Eating disorders: an unspoken reality for student-athletes

Still depicting the ideas of dieting and size control for a person daily life. (Mathias Fengler/Zoonar Picture Alliance)

Student-athletes are under pressure to maintain a high performance in their sport, and in certain cases, the pressure results in the athletes developing eating disorders due to the relationship between their athletic performance, their nutrition intake and training schedule.

An article by Eating Disorder Hope states 35 per cent of female and 10 per cent of male college athletes struggle with anorexia.

Lauren Acorn, fourth-year student from St. Thomas University and former figure skater, recovered from anorexia and said she had a difficult time dealing with her body image during the 14 years she practiced the sport.

“There was a lot of bullying from the other girls for my size, my height, everything,” she said.

Acorn said her problems started with the bullying, which pushed her to be in the gym up to four hours every day and stop eating to improve her performance on the ice. In the end, she was hospitalized because she hadn’t been eating. 

“I was struggling so much with trying to lose weight and look different than I’m supposed to,” she said. 

Acorn highlighted the importance of knowing how difficult it is to address someone with an eating disorder because of how delicate the topic is. She goes on to give advice on how to approach the topic. 

“Tell someone they are not alone. I’m sure it would be nice to hear, and I wish someone told me I wasn’t alone,” Acorn said. 

Ty MaGee, a graduate of STU who started competitive speed skating at eight years old, said the diet he had was overwhelming and it affected his mental health not being able to reach the targets he had given himself.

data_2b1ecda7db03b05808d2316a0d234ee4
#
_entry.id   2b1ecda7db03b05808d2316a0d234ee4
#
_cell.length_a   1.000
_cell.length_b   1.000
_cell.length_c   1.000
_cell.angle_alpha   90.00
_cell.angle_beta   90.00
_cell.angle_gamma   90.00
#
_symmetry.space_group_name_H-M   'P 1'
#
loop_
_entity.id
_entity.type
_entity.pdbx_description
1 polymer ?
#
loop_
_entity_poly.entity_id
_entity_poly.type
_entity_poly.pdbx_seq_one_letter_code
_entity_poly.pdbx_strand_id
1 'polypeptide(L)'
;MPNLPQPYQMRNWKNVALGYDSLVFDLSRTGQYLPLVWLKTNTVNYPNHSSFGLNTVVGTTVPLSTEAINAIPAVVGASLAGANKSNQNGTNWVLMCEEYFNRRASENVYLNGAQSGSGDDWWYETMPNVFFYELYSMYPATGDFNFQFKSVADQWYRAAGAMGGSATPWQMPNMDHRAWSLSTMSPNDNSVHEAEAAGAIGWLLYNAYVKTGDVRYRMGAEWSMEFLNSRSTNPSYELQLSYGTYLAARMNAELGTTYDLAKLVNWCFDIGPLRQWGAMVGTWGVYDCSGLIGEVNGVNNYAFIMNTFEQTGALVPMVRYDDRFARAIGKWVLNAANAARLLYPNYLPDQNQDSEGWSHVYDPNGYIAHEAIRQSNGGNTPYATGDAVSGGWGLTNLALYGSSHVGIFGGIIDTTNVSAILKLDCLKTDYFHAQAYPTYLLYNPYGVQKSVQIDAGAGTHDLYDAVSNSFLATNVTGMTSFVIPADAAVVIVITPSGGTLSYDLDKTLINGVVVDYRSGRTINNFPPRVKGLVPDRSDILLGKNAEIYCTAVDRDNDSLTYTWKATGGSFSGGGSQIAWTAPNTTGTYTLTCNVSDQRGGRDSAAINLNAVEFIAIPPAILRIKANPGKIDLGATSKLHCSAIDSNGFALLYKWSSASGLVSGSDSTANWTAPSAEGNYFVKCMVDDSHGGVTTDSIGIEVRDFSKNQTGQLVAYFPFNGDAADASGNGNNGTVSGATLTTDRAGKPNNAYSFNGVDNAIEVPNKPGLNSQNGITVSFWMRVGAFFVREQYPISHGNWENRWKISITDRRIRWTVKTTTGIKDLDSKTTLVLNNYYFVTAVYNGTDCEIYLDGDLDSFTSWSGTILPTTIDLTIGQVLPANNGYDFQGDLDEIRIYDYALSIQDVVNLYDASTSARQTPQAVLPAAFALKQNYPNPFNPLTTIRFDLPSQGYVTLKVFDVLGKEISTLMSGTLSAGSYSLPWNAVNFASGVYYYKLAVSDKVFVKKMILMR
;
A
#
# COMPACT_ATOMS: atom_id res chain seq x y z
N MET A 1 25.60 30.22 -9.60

“They [Canada’s Food Guide] tell you what you need to do, but then they don’t take into account what that does to you,” MaGee said.

As one of the leaders, MaGee felt pressure and put him at a point where practicing the sport he loved was not about him anymore; it shifted to “what everybody else wants, expects and is doing.”

Though, MaGee said one of the things that helped him get through his struggles was to talk to his old teammates. From the talks, he realized he was not the only one who experienced an eating disorder.

“We all went through periods of dysphoria, where you have that expectation of what you’re supposed to look like and what you can do,” said MaGee.

Anna Jackson, the registered dietician from the University of New Brunswick Fredericton’s Student Health Centre, said an eating disorder is a mental illness that involves body image disturbance.

“Eating disorders are very isolating; they consume your life,” Jackson said. 

She assured nutrition has a major impact on sports performance and a good diet is crucial for student-athletes, but the diet varies with everyone, so it is important to take the first step and contact a professional.

“Don’t be afraid to get help … We are all here for you,” Jackson said.